We find out about the work of Canine Partners, the charity which trains up the nation’s favourite pet to transform the lives of disabled people right across the UK…
In George Square at the heart of Glasgow, people can’t help but stop and stare. Between businessmen striding to work, pensioners feeding pigeons, teens on skateboards and the teaming rain, a group of men and women gather, each accompanied by a dog in a purple jacket.
This is no doggy style coincidence. These are Canine Partners’ volunteer puppy parents for the west of Scotland, and their four-legged friends – Helena, Flynn, Lester, Elsa and Ella – are the next generation of assistance dogs.
Canine Partners places dogs with physically disabled people seeking a bit more freedom right across the country. This furry fivesome will eventually work with people to help retrieve dropped items, open and close doors, push the button at pedestrian crossings and even load and unload washing machines.
Before they get anywhere near their new owner, the dogs have to go through a rigorous training process, which is where the puppy parents come in.
Danny, Brian, Val, Karen and Lorraine, like other Canine Partners volunteers across the UK, will spend 18 months caring for the pups. They’ll train them and attend weekly puppy classes, run by the area’s trainer Bryony White in Paisley, to help the dogs learn the basics of being an assistance dog.
“It takes between 18 months and two years to train the dogs,” explains Bryony. “We have them for ‘primary school’, as I call it – puppy class – at eight weeks old. When they’re about 15 to 18 months old, depending on the dog, they go into advanced training. There’s a six-week assessment programme and then they’re matched with their partner, then it’s between four and six months for their advanced training. It’s very much tailored to the needs of the person they’ve been matched with. We’ve had a partner who rides, so their dog had to be trained around horses. It helps out around the horses now – carries the grooming kit, leads the horse out to the field, the lot!”
Today, the dogs are in Glasgow to get used to a busy city environment. Most are based in more rural areas, so pigeons and buses are new and exciting. Bryony and the puppy parent take the dog on a loop of the city’s busiest shopping street and even into a supermarket to see how they cope with the sights, sounds and smells around them.
The puppy parents master the basic training points with their dogs, such as house training and other basic commands. They also have to train them how to touch, tug and retrieve. Touch prepares them for things like opening doors, tugging is for undressing a person, while retrieving is essential for picking up dropped items. Throughout all of this, the dog’s health and wellbeing is paramount, and the charity supports them, even financially, for life.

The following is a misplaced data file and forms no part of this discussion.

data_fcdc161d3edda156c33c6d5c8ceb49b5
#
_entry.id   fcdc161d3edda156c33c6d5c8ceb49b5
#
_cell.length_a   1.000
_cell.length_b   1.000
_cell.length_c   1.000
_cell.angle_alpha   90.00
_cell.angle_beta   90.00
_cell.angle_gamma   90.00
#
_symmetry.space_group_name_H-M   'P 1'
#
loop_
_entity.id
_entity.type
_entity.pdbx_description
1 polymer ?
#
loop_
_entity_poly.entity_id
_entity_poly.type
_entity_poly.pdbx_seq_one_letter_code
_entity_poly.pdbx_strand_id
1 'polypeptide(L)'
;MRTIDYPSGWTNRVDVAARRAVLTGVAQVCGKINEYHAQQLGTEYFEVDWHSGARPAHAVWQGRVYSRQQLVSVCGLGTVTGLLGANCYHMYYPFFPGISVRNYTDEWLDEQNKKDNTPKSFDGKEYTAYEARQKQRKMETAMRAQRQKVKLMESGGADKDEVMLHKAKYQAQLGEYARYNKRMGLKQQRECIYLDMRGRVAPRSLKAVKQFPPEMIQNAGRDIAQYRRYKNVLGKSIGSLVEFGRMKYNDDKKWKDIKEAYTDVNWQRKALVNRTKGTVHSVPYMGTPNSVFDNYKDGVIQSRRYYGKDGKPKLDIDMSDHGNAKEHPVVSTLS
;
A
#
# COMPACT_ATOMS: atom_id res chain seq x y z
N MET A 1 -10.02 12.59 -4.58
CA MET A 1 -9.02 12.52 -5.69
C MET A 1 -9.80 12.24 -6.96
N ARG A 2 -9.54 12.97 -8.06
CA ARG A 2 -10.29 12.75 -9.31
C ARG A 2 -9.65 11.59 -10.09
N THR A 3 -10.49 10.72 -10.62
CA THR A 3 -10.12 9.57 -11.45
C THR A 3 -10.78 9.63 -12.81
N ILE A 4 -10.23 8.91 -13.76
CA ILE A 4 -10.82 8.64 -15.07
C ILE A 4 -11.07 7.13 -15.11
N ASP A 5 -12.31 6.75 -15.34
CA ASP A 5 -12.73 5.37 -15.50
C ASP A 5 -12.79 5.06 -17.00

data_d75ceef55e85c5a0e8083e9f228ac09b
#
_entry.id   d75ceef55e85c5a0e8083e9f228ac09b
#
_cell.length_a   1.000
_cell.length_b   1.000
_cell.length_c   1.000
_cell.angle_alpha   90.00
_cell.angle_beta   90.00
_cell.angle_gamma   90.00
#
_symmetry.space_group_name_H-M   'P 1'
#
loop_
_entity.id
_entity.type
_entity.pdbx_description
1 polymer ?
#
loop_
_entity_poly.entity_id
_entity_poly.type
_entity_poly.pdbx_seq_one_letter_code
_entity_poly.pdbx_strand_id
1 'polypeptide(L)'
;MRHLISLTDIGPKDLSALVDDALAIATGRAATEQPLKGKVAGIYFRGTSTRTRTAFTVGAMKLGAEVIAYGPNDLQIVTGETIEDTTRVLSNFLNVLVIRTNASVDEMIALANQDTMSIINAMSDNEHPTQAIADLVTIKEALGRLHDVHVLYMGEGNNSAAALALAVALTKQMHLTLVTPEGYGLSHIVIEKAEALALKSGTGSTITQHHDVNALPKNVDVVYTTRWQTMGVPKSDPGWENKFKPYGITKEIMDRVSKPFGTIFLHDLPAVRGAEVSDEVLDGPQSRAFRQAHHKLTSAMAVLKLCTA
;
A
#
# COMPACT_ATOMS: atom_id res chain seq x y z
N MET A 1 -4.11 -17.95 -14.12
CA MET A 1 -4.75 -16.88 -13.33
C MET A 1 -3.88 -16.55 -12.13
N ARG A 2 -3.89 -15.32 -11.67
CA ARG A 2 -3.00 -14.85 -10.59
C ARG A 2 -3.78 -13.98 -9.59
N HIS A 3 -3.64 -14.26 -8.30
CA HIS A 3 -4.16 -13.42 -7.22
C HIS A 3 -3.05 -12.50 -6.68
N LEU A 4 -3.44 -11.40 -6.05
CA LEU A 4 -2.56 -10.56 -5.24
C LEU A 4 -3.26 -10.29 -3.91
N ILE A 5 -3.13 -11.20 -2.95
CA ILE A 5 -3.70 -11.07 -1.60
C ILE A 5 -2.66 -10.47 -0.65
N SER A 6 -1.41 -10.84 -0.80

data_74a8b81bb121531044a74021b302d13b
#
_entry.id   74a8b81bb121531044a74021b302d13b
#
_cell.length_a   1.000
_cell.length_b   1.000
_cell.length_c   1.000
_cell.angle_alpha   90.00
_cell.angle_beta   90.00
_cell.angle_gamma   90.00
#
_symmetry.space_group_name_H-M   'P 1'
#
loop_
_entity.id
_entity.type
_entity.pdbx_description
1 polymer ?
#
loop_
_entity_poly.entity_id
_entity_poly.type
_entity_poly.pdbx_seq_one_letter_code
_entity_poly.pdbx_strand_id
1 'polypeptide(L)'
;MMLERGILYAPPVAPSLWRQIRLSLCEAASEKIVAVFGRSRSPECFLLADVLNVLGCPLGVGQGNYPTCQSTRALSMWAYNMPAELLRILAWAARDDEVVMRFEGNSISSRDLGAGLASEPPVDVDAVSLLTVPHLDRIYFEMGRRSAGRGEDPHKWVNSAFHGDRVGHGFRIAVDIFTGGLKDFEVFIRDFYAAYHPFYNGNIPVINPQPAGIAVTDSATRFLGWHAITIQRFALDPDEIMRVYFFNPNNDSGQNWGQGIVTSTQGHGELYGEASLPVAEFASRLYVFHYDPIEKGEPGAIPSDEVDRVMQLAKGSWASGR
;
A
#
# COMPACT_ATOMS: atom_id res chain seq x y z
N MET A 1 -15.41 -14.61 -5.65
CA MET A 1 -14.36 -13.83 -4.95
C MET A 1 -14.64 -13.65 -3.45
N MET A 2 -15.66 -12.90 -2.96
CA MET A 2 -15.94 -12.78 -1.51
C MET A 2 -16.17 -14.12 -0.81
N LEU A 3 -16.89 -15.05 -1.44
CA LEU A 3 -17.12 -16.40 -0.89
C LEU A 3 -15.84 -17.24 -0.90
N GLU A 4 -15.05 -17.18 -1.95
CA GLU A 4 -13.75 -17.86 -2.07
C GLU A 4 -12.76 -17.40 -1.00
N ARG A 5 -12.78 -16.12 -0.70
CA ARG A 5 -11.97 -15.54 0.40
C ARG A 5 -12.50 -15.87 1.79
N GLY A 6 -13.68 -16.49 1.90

Danny is playing puppy parent for the second time. He’s caring for and training one-year-old Flynn, a bright-eyed black Lab. While the parents can prepare the dogs for different situations and environments, Danny explains that there are some other issues the pooches will come up against.
“They can have problems with accents,” he says with a laugh. “I had an English friend come to stay and he told Flynn to go get his bowl. He came back with his ball!”
As Danny will testify, the hardest part of the parenting process is the day their dog is ready to move onto advanced training.
“The very first time a member of staff or a volunteer meets one of our partnerships face to face, that changes,” Bryon explains. “They see the difference that dog has made to their life, they all come back and go, ‘Do you know what? I’m still going to find it tough to give her up, but bring me my second one as fast as you can.’”
27-year-old Keith Mitchell and his golden Labrador-retriever cross Tilly are one of Canine Partners’ most recent pairings. Keith, who has cerebral palsy and uses a wheelchair full-time, says that his canine companion has changed his life completely.
“Because of my cerebral palsy, I have to be hoisted in and out of bed,” he explains. “If I drop things, I have difficulty picking them up, giving my wallet over at high counters and things. Tilly comes in and does these things for me that I have difficulty doing. She’s basically transformed my life.”
Keith had wanted a dog since he was a child, but it wasn’t until he moved into his own accommodation that he thought about it seriously. When a friend suggested an assistance dog, he quickly got in touch with Canine Partners and got started in the application process. Tilly arrived at his home last November.
Before, he needed a lot of support from carers and family. With small things like picking something up from the floor, he’d have to call a care worker for help. Now, Tilly steps in. It’s not just the practical side which Tilly helps with – she’s had a huge impact on Keith’s confidence, self-esteem and overall independence too.
“She’s given me that element of independence,” he says warmly. “I’m more of an outgoing person because of Tilly. I’m not as apprehensive now in a new situation because Tilly’s always there. The companionship is very important.
“I get out and about a lot more, I meet more people. And, genuinely, she’s given me the confidence to go out and do that kind of thing. She’s just made me a much more confident person.”
To find out more about applying for a dog, becoming a puppy parent or to donate to Canine Partners, head to www.caninepartners.co.uk or call 08456 580 480.
Enable Magazine, Sep/Oct 2012